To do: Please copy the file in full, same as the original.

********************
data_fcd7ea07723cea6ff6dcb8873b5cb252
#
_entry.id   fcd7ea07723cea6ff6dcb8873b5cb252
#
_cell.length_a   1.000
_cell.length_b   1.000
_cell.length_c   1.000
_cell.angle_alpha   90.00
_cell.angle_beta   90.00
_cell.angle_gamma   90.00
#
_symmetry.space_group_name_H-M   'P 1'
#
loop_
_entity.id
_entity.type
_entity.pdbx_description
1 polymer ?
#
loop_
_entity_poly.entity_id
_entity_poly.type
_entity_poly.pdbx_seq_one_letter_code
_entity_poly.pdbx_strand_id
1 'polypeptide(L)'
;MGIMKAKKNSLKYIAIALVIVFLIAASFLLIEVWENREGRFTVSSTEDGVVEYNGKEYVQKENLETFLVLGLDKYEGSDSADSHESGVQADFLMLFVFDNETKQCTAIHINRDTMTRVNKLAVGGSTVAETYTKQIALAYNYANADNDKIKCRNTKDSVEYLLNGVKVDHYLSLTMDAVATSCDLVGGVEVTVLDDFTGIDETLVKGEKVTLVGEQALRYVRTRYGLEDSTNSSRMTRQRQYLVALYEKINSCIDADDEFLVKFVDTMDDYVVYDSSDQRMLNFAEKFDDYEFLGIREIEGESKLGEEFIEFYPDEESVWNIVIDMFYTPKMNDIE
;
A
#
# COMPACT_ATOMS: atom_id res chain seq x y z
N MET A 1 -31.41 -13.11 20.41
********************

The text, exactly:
data_fcd7ea07723cea6ff6dcb8873b5cb252
#
_entry.id   fcd7ea07723cea6ff6dcb8873b5cb252
#
_cell.length_a   1.000
_cell.length_b   1.000
_cell.length_c   1.000
_cell.angle_alpha   90.00
_cell.angle_beta   90.00
_cell.angle_gamma   90.00
#
_symmetry.space_group_name_H-M   'P 1'
#
loop_
_entity.id
_entity.type
_entity.pdbx_description
1 polymer ?
#
loop_
_entity_poly.entity_id
_entity_poly.type
_entity_poly.pdbx_seq_one_letter_code
_entity_poly.pdbx_strand_id
1 'polypeptide(L)'
;MGIMKAKKNSLKYIAIALVIVFLIAASFLLIEVWENREGRFTVSSTEDGVVEYNGKEYVQKENLETFLVLGLDKYEGSDSADSHESGVQADFLMLFVFDNETKQCTAIHINRDTMTRVNKLAVGGSTVAETYTKQIALAYNYANADNDKIKCRNTKDSVEYLLNGVKVDHYLSLTMDAVATSCDLVGGVEVTVLDDFTGIDETLVKGEKVTLVGEQALRYVRTRYGLEDSTNSSRMTRQRQYLVALYEKINSCIDADDEFLVKFVDTMDDYVVYDSSDQRMLNFAEKFDDYEFLGIREIEGESKLGEEFIEFYPDEESVWNIVIDMFYTPKMNDIE
;
A
#
# COMPACT_ATOMS: atom_id res chain seq x y z
N MET A 1 -31.41 -13.11 20.41